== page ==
Gas prices continued to tip upward, to an average price of $3.83 a gallon, the U.S. Energy Information Administration (EIA) said Monday.
This week's average price for regular gas rose 26 cents from a year ago, and was up four cents from last week.
This week's figure was the highest price ever recorded in March, beating last week's record of $3.79, according to data going back to 1990.
Many consumers are tired of paying more than $4 a gallon for weeks in some parts of the country, including Western states like California. The EIA reported the average weekly price for the West Coast region was $4.22 a gallon.
The results of the latest ABC News/Washington Post poll show the damaging political effects of rising gasoline prices, which have surpassed the federal budget deficit as Obama's single weakest issue.
Americans by a broad 65-26 percent disapprove of how the president is handling the price of gas. Strong critics outnumber strong approvers by nearly 4-1. And 89 percent are concerned about the recent run-up in gas prices; 66 percent are "very" concerned about it.
The price of oil futures settled at $107.40 a barrel on Friday for delivery in April, up from $106.70 from the previous week. Tension over Iran's nuclear program has led to concern over the country's oil supplies. Iran is OPEC's second-largest oil producer and the third-largest crude oil exporter in the world, according to the EIA.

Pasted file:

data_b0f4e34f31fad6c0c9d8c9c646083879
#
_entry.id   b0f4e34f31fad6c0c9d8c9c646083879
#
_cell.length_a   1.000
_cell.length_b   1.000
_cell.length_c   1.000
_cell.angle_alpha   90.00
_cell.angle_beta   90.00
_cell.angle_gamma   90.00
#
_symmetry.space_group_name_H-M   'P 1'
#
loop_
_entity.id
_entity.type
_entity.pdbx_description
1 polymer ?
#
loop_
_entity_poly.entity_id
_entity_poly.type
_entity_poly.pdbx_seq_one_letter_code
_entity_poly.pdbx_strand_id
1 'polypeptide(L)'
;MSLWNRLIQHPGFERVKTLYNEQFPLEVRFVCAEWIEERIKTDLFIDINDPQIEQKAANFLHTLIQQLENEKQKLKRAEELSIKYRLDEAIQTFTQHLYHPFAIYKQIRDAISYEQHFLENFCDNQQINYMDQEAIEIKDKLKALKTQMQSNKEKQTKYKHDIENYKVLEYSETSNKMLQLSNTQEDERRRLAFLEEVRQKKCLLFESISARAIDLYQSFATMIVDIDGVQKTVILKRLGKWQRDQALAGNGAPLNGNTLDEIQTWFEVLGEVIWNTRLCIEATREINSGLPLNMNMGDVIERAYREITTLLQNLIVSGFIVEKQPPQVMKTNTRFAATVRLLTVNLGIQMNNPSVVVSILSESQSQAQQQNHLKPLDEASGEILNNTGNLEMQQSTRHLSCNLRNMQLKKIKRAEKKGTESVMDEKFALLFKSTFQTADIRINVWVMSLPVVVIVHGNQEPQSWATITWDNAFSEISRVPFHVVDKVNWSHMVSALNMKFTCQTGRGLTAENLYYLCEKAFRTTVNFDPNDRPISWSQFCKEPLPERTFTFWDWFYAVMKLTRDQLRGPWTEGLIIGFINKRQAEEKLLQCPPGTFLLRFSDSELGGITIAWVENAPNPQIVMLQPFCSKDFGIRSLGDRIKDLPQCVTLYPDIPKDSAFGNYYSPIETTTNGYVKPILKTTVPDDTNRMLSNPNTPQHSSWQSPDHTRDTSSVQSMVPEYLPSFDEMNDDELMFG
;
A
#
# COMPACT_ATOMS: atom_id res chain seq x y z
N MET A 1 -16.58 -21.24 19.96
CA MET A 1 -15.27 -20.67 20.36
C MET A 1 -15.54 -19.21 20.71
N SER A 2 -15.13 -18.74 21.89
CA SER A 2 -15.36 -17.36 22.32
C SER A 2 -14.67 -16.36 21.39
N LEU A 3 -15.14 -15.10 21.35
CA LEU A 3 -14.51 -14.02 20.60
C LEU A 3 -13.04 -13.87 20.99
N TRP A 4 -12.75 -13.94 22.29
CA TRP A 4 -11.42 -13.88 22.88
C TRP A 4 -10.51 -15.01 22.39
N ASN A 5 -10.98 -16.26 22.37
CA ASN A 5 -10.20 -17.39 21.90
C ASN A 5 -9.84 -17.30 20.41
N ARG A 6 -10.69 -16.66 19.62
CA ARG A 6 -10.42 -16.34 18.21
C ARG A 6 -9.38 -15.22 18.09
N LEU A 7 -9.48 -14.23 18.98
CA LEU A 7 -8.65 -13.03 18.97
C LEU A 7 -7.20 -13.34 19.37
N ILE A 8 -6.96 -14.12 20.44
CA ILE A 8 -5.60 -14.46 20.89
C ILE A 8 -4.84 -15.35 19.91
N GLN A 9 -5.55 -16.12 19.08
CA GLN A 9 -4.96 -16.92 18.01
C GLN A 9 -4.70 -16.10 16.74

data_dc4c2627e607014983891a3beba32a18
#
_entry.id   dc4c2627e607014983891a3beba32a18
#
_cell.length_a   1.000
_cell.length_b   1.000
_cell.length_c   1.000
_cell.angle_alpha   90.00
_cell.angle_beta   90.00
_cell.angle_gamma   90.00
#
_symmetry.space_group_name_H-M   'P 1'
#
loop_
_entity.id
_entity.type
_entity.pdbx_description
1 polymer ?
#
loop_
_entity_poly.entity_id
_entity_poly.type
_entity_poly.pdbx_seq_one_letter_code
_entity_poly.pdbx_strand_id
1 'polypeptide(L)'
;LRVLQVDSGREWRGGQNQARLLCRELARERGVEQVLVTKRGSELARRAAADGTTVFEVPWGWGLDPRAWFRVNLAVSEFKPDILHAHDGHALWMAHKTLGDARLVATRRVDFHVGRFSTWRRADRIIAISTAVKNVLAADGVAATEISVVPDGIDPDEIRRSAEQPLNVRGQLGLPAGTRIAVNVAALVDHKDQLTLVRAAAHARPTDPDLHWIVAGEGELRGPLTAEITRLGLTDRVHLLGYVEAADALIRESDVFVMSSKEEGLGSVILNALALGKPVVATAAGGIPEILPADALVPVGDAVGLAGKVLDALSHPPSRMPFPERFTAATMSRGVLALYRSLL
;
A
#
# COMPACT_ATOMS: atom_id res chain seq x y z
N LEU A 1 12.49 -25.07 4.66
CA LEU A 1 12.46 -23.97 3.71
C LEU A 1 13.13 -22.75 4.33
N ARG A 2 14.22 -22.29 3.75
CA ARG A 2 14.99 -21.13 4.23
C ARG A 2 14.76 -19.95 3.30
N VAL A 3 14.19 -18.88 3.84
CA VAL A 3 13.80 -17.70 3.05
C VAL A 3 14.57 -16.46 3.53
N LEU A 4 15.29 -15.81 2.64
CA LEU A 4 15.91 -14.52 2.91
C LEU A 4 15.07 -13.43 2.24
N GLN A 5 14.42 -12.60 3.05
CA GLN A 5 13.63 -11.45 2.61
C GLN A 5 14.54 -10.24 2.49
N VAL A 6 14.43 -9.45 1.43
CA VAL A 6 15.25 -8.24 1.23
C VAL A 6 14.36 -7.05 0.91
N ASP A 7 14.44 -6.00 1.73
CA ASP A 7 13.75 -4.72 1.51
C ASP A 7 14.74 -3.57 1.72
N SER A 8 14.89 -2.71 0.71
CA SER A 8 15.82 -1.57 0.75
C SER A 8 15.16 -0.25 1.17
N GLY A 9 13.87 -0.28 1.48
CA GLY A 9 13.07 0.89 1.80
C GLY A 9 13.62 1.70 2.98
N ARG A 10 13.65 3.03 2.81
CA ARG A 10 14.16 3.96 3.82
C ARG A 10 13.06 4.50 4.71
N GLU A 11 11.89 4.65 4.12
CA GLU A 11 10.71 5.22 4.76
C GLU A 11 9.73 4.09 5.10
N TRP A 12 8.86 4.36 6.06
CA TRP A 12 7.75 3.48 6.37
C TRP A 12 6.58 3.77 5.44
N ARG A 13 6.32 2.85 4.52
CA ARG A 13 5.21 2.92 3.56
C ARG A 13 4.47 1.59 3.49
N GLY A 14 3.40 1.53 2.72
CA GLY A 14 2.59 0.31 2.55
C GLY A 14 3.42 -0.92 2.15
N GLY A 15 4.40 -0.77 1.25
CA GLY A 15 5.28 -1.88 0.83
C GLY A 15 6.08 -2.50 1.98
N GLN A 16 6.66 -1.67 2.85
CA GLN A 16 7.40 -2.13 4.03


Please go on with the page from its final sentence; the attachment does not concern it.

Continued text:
A pre-emptive military strike by the U.S. or Israel on Iran's nuclear facilities would likely lead to global crude supply disruptions and a jump in oil prices, analysts predict.
But oil prices fell on Monday after China reported a slowdown in growth in imports and exports in its February trade data over the weekend, suggesting a weakening global economy, the Associated Press reported.
The Oil Price Information Service said the price of gasoline surged by nearly a nickel over the weekend to $3.80 per gallon, the highest ever for this time of year.
Brian Hamilton, CEO of Sageworks, a financial information company, said gas prices remain a risk for everyone, like businesses.
He said private companies pay a substantial amount in gasoline expense as a percentage of their income statement for production and travel.
"The economy is getting better, but high gas prices could depress the historical expansionary cycle down from its four-year life cycle," Hamilton said.